Abdou Thioune v. Loretta Lynch


OPINION filed : AFFIRMED. Decision not for publication. Gilbert S. Merritt, Eric L. Clay, and Bernice Bouie Donald (AUTHORING), Circuit Judges.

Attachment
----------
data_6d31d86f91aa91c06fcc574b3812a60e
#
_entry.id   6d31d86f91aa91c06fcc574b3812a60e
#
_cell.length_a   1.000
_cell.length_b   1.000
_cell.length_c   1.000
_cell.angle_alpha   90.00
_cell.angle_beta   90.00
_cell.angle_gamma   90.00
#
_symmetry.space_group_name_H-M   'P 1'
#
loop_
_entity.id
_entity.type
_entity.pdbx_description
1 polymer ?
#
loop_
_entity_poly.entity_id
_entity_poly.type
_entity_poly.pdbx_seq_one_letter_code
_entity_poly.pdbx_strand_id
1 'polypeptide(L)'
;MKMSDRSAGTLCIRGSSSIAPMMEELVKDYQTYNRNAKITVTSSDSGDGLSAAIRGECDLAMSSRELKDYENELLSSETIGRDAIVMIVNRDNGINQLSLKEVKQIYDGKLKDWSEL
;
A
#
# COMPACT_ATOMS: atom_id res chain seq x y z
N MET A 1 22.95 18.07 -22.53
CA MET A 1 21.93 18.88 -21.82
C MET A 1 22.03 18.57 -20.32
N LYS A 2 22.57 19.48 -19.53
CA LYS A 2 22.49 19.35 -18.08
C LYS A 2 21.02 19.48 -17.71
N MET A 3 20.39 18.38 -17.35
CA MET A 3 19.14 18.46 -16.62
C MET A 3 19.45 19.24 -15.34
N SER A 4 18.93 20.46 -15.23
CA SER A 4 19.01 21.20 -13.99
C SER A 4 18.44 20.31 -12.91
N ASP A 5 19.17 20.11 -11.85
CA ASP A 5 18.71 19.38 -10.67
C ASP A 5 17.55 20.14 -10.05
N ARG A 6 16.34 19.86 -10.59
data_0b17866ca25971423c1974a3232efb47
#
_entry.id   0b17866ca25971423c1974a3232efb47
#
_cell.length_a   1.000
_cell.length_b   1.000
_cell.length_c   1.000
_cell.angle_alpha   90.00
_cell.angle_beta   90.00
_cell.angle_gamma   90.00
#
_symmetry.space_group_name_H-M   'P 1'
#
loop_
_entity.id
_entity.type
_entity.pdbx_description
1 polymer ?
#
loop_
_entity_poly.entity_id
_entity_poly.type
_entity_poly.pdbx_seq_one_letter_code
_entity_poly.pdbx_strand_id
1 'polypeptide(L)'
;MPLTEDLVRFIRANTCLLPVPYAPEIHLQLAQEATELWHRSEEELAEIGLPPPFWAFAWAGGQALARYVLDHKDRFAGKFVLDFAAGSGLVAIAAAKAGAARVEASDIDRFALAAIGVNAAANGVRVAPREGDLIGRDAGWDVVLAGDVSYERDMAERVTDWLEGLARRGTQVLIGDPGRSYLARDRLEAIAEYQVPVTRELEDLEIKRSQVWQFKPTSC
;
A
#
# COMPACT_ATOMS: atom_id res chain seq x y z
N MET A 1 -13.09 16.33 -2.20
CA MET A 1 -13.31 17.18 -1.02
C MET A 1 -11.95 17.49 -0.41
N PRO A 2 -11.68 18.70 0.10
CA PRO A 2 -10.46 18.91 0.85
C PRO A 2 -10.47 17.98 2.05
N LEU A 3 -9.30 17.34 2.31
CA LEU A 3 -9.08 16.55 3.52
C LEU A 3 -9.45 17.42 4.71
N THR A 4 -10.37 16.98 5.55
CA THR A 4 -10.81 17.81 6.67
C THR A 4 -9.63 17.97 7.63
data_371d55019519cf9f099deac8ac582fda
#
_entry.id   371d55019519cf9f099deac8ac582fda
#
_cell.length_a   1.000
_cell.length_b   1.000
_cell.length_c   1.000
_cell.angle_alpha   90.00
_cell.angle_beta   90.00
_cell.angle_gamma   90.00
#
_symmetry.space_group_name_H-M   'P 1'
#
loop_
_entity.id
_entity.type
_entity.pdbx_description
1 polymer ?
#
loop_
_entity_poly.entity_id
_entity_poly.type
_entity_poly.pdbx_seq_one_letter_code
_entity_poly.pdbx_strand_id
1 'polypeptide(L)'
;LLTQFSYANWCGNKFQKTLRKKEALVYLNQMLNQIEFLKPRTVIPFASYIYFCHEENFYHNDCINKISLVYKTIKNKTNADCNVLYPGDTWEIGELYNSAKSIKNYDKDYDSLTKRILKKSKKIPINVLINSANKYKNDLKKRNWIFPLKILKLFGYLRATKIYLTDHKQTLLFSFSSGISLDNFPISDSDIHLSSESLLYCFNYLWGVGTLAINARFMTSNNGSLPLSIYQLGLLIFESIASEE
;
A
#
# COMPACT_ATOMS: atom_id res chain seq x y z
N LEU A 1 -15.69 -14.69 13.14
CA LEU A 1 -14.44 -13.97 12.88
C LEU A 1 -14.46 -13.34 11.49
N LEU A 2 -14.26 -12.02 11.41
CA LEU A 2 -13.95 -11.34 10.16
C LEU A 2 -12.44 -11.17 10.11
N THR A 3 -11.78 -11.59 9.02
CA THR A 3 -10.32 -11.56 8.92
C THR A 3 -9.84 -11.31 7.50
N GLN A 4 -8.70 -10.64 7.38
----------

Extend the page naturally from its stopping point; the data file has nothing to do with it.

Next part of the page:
Download PDF